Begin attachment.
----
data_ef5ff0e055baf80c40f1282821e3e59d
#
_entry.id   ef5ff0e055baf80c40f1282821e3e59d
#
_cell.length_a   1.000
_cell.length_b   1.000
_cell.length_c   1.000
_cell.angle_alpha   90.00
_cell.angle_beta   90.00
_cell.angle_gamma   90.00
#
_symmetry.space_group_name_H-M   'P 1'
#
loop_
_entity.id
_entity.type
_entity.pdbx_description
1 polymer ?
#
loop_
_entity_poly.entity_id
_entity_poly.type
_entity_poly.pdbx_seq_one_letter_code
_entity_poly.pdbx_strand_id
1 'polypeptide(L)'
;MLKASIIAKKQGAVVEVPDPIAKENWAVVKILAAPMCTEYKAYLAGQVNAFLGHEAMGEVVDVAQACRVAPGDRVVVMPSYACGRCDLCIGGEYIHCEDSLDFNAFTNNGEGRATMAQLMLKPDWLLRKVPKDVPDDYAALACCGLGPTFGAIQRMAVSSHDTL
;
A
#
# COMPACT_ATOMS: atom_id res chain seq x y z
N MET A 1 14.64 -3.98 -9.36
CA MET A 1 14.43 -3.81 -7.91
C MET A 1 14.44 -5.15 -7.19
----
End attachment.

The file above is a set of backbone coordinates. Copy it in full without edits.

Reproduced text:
data_ef5ff0e055baf80c40f1282821e3e59d
#
_entry.id   ef5ff0e055baf80c40f1282821e3e59d
#
_cell.length_a   1.000
_cell.length_b   1.000
_cell.length_c   1.000
_cell.angle_alpha   90.00
_cell.angle_beta   90.00
_cell.angle_gamma   90.00
#
_symmetry.space_group_name_H-M   'P 1'
#
loop_
_entity.id
_entity.type
_entity.pdbx_description
1 polymer ?
#
loop_
_entity_poly.entity_id
_entity_poly.type
_entity_poly.pdbx_seq_one_letter_code
_entity_poly.pdbx_strand_id
1 'polypeptide(L)'
;MLKASIIAKKQGAVVEVPDPIAKENWAVVKILAAPMCTEYKAYLAGQVNAFLGHEAMGEVVDVAQACRVAPGDRVVVMPSYACGRCDLCIGGEYIHCEDSLDFNAFTNNGEGRATMAQLMLKPDWLLRKVPKDVPDDYAALACCGLGPTFGAIQRMAVSSHDTL
;
A
#
# COMPACT_ATOMS: atom_id res chain seq x y z
N MET A 1 14.64 -3.98 -9.36
CA MET A 1 14.43 -3.81 -7.91
C MET A 1 14.44 -5.15 -7.19